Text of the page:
DEPARTMENT OF DEFENSE MILITARY ENTRANCE PROCESSING STATION - SAN ANTONIO FORT SAM HOUSTON, TEXAS and LOCAL 28, LABORERS INTERNATIONAL UNION OF NORTH AMERICA, AFL-CIO
United States of America
BEFORE THE FEDERAL SERVICE IMPASSES PANEL
|In the Matter of
DEPARTMENT OF DEFENSE
MILITARY ENTRANCE PROCESSING
STATION - SAN ANTONIO
FORT SAM HOUSTON, TEXAS
Case No. 99 FSIP 155
LOCAL 28, LABORERS INTERNATIONAL
UNION OF NORTH AMERICA, AFL-CIO
DECISION AND ORDER
Local 28, Laborers International Union of North America, AFL-CIO (Union) filed a request for assistance with the Federal Service Impasses Panel (Panel) to consider a negotiation impasse under the Federal Service Labor-Management Relations Statute (Statute), 5 U.S.C. § 7119, between it and the Department of Defense, Military Entrancing Processing Station - San Antonio, Fort Sam Houston, Texas (Employer or MEPS).
Following an investigation of the impasse, which arose from negotiations over an initial collective bargaining agreement (CBA), the Panel determined that the dispute should be resolved through the issuance of an Order to Show Cause (OSC) why the Panel should not order the adoption of the following wording to resolve the dispute:(1)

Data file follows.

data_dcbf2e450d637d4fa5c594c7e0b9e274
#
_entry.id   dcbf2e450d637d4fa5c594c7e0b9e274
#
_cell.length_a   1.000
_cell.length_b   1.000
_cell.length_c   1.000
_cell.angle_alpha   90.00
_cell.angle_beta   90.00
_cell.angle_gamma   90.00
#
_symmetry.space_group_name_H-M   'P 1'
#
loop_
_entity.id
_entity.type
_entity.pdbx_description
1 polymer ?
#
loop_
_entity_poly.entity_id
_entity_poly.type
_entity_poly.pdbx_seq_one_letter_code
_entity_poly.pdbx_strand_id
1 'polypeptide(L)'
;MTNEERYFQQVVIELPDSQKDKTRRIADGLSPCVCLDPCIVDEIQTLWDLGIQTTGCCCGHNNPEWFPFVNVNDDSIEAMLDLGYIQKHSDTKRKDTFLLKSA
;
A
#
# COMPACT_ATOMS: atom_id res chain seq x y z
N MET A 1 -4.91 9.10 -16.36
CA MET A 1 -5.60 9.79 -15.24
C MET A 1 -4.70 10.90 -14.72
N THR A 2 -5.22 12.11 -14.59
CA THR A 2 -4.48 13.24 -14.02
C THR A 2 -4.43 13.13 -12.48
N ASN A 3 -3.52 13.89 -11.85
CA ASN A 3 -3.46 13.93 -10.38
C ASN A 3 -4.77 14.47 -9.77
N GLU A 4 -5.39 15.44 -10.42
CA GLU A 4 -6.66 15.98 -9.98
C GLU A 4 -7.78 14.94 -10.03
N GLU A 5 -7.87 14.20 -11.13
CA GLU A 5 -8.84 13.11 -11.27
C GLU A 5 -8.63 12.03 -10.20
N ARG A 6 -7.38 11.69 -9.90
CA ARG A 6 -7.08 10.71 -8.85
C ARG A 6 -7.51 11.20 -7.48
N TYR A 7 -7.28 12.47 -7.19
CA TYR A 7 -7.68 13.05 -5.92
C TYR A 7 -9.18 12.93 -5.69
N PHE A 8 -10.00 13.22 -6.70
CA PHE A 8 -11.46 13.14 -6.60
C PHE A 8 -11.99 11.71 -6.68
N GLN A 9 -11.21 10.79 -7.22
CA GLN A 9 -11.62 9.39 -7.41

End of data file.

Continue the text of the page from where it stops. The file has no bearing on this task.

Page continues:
The parties agree to permanently adopt these procedures absent the agency declaring adverse agency impact. If the agency declares adverse agency impact during the trial period or at the completion of the trial period the parties agree to negotiate as appropriate.
After considering the entire record, including the parties’ statements of position, the Panel would issue a binding decision to resolve the dispute. The parties submitted written statements of position, and the Employer proposed alternative wording, pursuant to this procedure. The Panel has now considered the entire record.
The Employer is responsible for processing all applicants and basic training recruits for the Armed Services "on the day they report to the [MEPS]." MEPS – San Antonio is one of 65 MEPS Centers around the country. The Union represents 23 General Schedule employees who give physical examinations to applicants, operate and maintain computer systems, and provide administrative support. MEPS - San Antonio also has approximately 26 others on its staff, including several management officials, some 20 uniformed military personnel, and a doctor or registered nurse. The Union was certified as the exclusive representative of the bargaining unit in October 1998.
ISSUE AT IMPASSE
The parties disagree over whether the Employer should be permitted to terminate their previously agreed to 5-4/9 compressed work schedule (CWS)(2) while the Panel determines if the Employer has met its burden of proof under the Federal Employees Flexible and Compressed Work Schedules Act of 1982 (Act), 5 U.S.C. §§ 6120-6133.(3)
POSITIONS OF THE PARTIES
1. The Union’s Position
The Union believes that "the previously agreed to" wording should be adopted. Permitting management "to unilaterally terminate [C]WS at the conclusion of the trial period would violate the statute." Further, "it is in the interests of both parties to adhere to the statute as it pertains to this issue."